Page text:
For the most part I think that you have to just find what works for you and go with that. Some people plan meticulously and some go by the seat of their pants; either way has worked out for some people and not others. So do what you like.

5. Considering the fact that your character, Frost Devereaux doesn’t exist, what made you give him a background? I thought it was great too.
Thank you for saying that. In a story like this the background is important because the story is pretty much entirely background. By that I mean the story follows from before he’s born not to his death, but to a major turning point in his life.

Early on I knew Frost’s parents were not going to be around for most of his growing up. The only thing then became deciding what exactly would happen to them. I thought it was just a lot more fun, not to mention dramatic, for his parents to loathe each other to the point where his mother banishes his father into a barn. But that was also important for Frost’s development because part of the overall point is that he never has what you’d consider a “normal” loving home. Because let’s face it, someone from a normal loving home could probably never do what he does in the book.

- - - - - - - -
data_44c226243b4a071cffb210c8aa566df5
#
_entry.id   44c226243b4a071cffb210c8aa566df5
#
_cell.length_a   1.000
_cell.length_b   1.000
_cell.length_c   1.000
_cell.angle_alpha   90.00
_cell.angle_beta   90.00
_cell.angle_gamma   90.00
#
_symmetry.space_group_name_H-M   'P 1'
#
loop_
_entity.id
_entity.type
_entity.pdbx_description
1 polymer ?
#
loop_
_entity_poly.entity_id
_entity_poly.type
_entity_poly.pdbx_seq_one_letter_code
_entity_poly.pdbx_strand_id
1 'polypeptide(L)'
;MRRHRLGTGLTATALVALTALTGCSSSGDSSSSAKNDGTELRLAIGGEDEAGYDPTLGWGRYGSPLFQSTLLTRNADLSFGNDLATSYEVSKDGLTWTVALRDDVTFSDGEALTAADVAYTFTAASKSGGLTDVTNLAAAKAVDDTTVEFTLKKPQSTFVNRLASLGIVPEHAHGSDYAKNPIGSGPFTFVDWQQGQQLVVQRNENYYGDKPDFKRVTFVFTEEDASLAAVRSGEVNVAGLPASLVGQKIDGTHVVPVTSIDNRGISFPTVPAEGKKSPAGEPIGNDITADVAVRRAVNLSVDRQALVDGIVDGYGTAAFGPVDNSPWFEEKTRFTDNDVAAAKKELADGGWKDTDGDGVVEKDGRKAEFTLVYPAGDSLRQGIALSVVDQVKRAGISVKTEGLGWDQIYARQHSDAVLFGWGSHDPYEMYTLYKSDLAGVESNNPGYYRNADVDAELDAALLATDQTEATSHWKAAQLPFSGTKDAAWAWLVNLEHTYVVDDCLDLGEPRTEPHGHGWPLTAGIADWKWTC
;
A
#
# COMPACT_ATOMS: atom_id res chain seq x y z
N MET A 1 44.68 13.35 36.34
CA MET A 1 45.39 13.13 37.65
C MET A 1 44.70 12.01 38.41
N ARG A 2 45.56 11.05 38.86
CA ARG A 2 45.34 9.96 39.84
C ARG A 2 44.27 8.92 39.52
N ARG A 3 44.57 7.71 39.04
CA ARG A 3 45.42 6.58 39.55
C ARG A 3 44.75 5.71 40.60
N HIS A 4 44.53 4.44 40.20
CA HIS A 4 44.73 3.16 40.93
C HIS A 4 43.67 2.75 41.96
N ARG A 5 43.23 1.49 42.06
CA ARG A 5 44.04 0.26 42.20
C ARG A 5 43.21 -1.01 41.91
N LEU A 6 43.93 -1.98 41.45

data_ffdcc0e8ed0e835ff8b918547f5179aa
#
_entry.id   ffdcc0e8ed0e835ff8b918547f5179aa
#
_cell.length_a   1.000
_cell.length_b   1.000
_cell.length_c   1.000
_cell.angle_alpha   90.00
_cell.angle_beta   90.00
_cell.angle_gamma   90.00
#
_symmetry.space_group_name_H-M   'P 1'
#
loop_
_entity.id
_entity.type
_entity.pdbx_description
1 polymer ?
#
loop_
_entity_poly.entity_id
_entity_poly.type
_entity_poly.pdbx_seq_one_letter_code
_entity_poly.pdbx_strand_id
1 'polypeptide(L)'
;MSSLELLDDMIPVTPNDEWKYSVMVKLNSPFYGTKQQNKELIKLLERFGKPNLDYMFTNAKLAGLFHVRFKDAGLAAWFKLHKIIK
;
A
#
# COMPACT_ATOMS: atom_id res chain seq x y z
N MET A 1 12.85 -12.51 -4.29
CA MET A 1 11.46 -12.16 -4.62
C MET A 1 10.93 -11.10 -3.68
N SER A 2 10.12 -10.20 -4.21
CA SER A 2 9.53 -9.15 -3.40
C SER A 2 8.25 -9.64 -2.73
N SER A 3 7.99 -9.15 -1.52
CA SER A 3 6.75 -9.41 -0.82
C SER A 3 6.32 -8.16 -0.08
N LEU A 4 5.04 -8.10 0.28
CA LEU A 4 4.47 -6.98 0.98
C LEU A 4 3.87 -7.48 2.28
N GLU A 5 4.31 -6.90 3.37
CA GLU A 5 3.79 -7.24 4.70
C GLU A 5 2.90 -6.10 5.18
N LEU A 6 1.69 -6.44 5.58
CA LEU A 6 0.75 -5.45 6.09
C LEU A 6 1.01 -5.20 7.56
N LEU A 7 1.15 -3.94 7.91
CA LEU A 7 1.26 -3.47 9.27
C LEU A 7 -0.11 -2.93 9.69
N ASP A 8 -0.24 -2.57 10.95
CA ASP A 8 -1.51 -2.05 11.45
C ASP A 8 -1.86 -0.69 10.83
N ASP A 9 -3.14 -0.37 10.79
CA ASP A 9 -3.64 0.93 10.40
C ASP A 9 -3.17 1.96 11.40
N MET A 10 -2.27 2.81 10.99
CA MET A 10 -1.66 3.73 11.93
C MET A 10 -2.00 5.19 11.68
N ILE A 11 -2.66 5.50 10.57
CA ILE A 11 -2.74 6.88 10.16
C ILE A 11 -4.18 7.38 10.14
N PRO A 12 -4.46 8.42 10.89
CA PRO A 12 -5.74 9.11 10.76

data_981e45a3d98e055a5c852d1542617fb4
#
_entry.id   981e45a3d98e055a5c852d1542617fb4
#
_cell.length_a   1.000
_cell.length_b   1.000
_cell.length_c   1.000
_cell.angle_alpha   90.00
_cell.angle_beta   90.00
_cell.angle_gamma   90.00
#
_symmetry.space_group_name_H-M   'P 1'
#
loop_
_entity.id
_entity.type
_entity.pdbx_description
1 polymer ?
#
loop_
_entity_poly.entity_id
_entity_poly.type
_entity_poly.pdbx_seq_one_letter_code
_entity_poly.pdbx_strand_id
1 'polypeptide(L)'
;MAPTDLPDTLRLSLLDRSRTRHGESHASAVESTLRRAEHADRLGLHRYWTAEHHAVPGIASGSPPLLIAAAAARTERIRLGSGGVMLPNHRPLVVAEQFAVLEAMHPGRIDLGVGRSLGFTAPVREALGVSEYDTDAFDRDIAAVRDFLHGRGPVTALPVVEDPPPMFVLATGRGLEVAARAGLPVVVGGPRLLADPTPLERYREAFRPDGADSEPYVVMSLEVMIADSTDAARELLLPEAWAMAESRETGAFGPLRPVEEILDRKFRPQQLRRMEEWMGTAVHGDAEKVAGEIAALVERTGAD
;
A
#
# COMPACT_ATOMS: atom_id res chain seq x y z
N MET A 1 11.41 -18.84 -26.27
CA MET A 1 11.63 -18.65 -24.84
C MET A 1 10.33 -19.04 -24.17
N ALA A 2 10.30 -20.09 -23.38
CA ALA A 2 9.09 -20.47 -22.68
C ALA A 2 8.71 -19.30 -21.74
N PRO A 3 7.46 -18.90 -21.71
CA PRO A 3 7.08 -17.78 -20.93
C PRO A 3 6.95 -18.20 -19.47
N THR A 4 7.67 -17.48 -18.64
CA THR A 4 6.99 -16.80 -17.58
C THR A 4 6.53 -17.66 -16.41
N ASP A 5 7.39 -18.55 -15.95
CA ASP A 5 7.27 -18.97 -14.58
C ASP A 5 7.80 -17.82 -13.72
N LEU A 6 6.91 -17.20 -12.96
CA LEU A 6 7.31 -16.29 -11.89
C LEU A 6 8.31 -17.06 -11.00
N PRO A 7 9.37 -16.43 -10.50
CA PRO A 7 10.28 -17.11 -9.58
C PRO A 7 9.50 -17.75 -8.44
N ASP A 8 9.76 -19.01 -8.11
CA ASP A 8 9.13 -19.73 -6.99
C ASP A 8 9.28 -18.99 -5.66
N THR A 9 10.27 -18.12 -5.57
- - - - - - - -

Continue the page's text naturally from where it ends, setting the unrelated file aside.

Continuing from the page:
6. What made you decide to write this book about a man that can’t seem to find love with either sex?
Basically how the story developed was that in watching news coverage of Prop 8 in California and similar measures around the country, I started to get mad. So I decided to write a story about gay marriage, but I didn’t want it to be a preachy stump speech on the subject; I wanted it to still be a story. It occurred to me one day: what if there was a guy so terrible at marriage that he couldn’t make it work with either sex? That’s how it all started. From there I just expanded on this idea that some marriages are just not going to work not because of the genitals of those involved, but because they aren’t compatible for each other spiritually. To me, that’s what’s most important in any marriage.

7. Do you have a current list of releases and where they can be found?